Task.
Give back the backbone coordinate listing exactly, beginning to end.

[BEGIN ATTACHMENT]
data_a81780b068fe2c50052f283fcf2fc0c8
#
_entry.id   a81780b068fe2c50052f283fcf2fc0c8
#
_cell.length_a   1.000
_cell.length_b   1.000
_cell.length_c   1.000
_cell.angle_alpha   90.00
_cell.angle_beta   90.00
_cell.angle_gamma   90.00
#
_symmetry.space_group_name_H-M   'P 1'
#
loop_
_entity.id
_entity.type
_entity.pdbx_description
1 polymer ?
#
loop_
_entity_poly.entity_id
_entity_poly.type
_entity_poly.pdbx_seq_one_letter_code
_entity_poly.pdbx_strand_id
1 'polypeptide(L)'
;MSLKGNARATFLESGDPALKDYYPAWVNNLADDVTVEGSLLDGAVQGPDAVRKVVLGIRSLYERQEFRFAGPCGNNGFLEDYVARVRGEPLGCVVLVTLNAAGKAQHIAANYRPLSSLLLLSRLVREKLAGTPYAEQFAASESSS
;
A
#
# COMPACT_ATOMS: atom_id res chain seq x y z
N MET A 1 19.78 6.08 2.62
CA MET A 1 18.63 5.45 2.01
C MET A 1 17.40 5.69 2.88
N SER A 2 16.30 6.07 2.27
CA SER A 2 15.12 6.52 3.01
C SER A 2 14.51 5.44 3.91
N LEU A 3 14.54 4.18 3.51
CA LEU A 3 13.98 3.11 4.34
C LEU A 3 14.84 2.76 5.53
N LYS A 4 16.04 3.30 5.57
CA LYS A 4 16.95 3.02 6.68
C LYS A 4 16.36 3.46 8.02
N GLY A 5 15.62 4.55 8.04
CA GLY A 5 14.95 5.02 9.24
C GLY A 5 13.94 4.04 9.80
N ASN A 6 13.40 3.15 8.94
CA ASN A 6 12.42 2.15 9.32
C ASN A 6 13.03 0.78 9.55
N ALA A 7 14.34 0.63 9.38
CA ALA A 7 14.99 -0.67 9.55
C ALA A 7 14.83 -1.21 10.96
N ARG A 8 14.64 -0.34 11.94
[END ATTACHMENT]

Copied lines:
data_a81780b068fe2c50052f283fcf2fc0c8
#
_entry.id   a81780b068fe2c50052f283fcf2fc0c8
#
_cell.length_a   1.000
_cell.length_b   1.000
_cell.length_c   1.000
_cell.angle_alpha   90.00
_cell.angle_beta   90.00
_cell.angle_gamma   90.00
#
_symmetry.space_group_name_H-M   'P 1'
#
loop_
_entity.id
_entity.type
_entity.pdbx_description
1 polymer ?
#
loop_
_entity_poly.entity_id
_entity_poly.type
_entity_poly.pdbx_seq_one_letter_code
_entity_poly.pdbx_strand_id
1 'polypeptide(L)'
;MSLKGNARATFLESGDPALKDYYPAWVNNLADDVTVEGSLLDGAVQGPDAVRKVVLGIRSLYERQEFRFAGPCGNNGFLEDYVARVRGEPLGCVVLVTLNAAGKAQHIAANYRPLSSLLLLSRLVREKLAGTPYAEQFAASESSS
;
A
#
# COMPACT_ATOMS: atom_id res chain seq x y z
N MET A 1 19.78 6.08 2.62
CA MET A 1 18.63 5.45 2.01
C MET A 1 17.40 5.69 2.88
N SER A 2 16.30 6.07 2.27
CA SER A 2 15.12 6.52 3.01
C SER A 2 14.51 5.44 3.91
N LEU A 3 14.54 4.18 3.51
CA LEU A 3 13.98 3.11 4.34
C LEU A 3 14.84 2.76 5.53
N LYS A 4 16.04 3.30 5.57
CA LYS A 4 16.95 3.02 6.68
C LYS A 4 16.36 3.46 8.02
N GLY A 5 15.62 4.55 8.04
CA GLY A 5 14.95 5.02 9.24
C GLY A 5 13.94 4.04 9.80
N ASN A 6 13.40 3.15 8.94
CA ASN A 6 12.42 2.15 9.32
C ASN A 6 13.03 0.78 9.55
N ALA A 7 14.34 0.63 9.38
CA ALA A 7 14.99 -0.67 9.55
C ALA A 7 14.83 -1.21 10.96
N ARG A 8 14.64 -0.34 11.94